Thalia Zedek Band – Eve

Thalia Zedek Band - Eve

Thalia Zedek Band – Eve

Since 2001’s still impressive Been Here And Gone began her solo journey, after preceding pioneering years in Dangerous Birds, Uzi, Live Skull and – of course – Come, Thalia Zedek hasn’t made records with ease of listening as the priority.  At the heart of them all has been her fusion of indefectible gutsiness and unbreakable yearning that is inscrutably important but not always straightforward to love.  Zedek’s position almost has a skewed kinship to the infamous quote about Leonard Cohen circa 1984’s Various Positions, from a bemused record label executive; “We know you’re great, but we don’t know if you’re any good.”

Some of the distance between her raw songwriting and its digestible absorption can be put down to the rustically-framed yet electrically-driven arrangements that Zedek and her semi-regular accomplices (which include, amongst others, David Michael Curry on viola and Mel Lederman on piano) have consistently deployed since 2004’s Trust Not Those In Whom Without Some Touch Of Madness.  Neither stripped-down nor intricately crafted, sometimes Zedek’s solo-ensemble recordings have lacked a little clarity in bringing her compositional mood swings into sharper dynamic focus.  Following on though from 2014’s more tightly-scripted and well-measured mini-album, Six, this newly-released full-length finds Zedek’s compositions captured in a more up-close, more direct and more personal light.  This isn’t to say that Eve radically tips over the musical tropes of the last fifteen or so years but its subtle reshifting does get us nearer to what makes Zedek still so indefinably special beneath it all.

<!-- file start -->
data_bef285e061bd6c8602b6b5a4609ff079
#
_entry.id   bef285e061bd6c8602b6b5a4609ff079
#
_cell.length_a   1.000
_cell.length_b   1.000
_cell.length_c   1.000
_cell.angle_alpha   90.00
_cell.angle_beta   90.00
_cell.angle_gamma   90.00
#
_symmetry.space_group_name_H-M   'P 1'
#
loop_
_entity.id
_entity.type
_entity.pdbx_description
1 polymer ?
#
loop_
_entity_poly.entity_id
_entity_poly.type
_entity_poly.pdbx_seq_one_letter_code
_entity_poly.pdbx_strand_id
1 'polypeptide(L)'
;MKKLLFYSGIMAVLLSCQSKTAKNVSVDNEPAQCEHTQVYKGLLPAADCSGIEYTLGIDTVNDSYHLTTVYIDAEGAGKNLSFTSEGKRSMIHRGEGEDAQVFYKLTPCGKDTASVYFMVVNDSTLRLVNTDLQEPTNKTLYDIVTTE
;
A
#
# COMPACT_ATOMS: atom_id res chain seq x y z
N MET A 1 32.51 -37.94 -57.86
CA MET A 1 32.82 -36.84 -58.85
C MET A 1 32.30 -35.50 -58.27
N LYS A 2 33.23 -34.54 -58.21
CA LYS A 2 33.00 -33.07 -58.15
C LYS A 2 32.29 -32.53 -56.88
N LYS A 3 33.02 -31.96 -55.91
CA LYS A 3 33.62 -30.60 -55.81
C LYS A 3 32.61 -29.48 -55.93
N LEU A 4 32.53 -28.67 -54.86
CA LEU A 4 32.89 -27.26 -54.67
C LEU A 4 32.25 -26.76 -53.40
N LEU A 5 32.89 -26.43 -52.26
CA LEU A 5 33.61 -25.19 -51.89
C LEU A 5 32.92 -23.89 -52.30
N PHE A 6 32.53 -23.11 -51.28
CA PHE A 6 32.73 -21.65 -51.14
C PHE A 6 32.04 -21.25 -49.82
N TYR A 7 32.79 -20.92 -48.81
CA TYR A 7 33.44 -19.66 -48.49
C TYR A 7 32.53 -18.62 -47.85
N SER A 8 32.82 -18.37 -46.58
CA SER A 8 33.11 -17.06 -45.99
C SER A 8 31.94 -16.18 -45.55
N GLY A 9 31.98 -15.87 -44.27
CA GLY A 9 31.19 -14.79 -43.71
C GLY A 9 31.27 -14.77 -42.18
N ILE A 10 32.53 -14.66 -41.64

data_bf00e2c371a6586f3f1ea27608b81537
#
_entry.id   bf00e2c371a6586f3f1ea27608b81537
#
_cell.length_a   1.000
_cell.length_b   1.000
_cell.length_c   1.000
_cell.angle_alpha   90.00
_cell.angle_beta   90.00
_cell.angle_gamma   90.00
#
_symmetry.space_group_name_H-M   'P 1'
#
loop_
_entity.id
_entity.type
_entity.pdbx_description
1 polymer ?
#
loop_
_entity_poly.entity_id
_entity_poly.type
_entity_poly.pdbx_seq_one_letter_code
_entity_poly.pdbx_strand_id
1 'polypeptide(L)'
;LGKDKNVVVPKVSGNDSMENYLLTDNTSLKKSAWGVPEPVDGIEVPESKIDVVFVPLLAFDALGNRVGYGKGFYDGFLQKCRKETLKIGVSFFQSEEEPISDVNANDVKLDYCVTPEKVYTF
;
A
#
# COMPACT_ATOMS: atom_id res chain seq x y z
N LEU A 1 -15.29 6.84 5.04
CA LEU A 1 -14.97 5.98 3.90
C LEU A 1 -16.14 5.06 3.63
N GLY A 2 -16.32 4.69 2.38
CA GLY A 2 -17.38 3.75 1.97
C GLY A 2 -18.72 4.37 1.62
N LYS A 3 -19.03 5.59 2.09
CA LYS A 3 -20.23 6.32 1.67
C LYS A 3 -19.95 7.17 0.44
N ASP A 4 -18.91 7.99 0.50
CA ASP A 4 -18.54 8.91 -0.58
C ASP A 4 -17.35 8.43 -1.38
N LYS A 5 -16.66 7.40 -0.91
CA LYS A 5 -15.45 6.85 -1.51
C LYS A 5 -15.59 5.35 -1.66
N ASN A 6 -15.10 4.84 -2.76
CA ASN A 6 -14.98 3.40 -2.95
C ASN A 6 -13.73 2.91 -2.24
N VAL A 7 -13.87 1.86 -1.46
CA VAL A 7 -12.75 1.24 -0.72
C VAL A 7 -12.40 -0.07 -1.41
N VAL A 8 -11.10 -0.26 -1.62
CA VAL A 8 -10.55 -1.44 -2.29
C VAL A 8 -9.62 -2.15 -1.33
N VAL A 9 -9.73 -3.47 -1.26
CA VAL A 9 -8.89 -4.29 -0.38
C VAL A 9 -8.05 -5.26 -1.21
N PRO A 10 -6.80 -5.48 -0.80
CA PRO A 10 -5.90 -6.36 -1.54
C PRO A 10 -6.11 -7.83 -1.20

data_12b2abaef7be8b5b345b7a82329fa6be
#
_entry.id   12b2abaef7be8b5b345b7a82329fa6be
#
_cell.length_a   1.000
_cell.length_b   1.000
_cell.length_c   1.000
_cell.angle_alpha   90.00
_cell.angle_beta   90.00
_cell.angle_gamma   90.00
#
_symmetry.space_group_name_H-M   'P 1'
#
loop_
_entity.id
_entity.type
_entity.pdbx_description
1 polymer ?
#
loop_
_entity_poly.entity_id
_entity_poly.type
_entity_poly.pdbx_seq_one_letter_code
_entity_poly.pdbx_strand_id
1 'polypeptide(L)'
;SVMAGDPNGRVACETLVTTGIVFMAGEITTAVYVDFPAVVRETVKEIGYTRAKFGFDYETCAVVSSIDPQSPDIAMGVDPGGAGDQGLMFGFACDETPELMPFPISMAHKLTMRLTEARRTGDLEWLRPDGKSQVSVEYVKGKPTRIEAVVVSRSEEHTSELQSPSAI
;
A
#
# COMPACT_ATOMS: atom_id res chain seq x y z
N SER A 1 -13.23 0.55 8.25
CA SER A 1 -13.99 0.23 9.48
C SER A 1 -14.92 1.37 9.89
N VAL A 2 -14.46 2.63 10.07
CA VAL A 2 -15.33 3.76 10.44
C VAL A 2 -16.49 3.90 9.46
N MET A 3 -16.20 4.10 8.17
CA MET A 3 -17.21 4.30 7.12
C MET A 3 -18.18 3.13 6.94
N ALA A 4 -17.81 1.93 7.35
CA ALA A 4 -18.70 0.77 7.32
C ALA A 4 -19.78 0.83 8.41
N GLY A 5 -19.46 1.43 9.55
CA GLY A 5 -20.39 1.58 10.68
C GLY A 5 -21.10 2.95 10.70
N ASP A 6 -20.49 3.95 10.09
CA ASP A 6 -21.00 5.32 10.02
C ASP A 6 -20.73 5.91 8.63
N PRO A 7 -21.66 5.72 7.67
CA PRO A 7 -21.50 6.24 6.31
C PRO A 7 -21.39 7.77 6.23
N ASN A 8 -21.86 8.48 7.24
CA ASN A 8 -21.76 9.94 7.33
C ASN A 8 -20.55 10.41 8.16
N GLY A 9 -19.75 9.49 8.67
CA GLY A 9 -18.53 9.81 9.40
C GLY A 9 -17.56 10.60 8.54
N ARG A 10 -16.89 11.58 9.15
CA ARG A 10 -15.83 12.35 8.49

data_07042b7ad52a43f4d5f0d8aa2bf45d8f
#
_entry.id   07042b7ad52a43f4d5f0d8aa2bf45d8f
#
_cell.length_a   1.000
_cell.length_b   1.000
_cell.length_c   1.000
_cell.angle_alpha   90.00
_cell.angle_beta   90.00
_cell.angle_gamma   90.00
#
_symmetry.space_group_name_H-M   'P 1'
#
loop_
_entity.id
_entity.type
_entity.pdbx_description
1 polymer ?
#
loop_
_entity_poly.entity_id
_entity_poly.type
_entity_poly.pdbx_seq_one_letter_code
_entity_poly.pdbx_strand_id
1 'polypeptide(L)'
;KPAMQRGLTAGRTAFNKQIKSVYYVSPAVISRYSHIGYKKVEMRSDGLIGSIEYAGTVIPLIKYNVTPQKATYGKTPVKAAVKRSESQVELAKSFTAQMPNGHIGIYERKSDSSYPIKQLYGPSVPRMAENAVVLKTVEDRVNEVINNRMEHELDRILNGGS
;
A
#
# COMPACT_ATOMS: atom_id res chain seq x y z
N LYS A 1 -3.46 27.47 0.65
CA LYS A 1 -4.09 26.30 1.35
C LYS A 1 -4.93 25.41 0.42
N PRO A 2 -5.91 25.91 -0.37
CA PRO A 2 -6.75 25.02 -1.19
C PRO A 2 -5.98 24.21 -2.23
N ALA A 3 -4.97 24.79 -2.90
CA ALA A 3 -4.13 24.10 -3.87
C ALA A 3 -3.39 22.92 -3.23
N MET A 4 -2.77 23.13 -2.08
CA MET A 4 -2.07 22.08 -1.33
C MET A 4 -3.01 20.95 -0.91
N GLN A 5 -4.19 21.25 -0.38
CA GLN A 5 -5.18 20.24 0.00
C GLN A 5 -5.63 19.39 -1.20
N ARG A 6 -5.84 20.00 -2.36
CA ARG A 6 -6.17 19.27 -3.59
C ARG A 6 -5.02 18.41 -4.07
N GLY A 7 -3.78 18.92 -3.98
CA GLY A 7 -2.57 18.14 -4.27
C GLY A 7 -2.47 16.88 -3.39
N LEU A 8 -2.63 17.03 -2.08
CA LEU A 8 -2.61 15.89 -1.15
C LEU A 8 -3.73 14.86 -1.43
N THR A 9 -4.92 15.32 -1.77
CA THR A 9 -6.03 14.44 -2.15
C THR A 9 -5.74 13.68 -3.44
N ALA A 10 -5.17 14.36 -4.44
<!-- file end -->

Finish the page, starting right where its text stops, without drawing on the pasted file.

The opening “Afloat” (revisited from its previous Six incarnation) is perhaps a good pre-summary of what unfurls across one of Zedek’s strongest solo suites to date.  Veering between being intimate and rousing, this inaugurating epic recalls the overlooked ornate corners buried within Come’s eclectic guest-filled Near Life Experience as well as shades of the Dirty Three’s Horse Stories.  In its wake, Zedek and her able accomplices divide Eve into warmly downcast settings and stirring rockier terrain.  In the latter respect, it’s the stomping gypsy-folk-rock of “Walking In Time” that sticks out the most, closely followed by the Patti Smith-meets-Fear-era-John Cale infused crescendo-building of “360°” and “Northwest Branch”.  But it’s in the former areas that Eve truly excels with emotionally engaging gravitas.  Hence, the gently gorgeous “You Will Wake” does indeed summon the spirit of Leonard Cohen (in his early-‘70s pre-Phil Spector/pre-synth baroque-folk mode); the nocturnally prowling “Not Farewell” magnifies Zedek’s gift for heart-string-tugging with strung-out hints of Nick Cave’s Push The Sky Away; and the largely-unplugged closing “All I Need” could be her most devastatingly-unguarded transcendental love song to date.

Ultimately, Eve is still quite a tough spin for the uninitiated but it does find Thalia Zedek simultaneously looking deeper inside and reaching outwards more generously than she’s done for some time.  Not a career-changing collection as such but a quietly redemptive revelation that satisfyingly sustains its author’s veteran status.

Thrill Jockey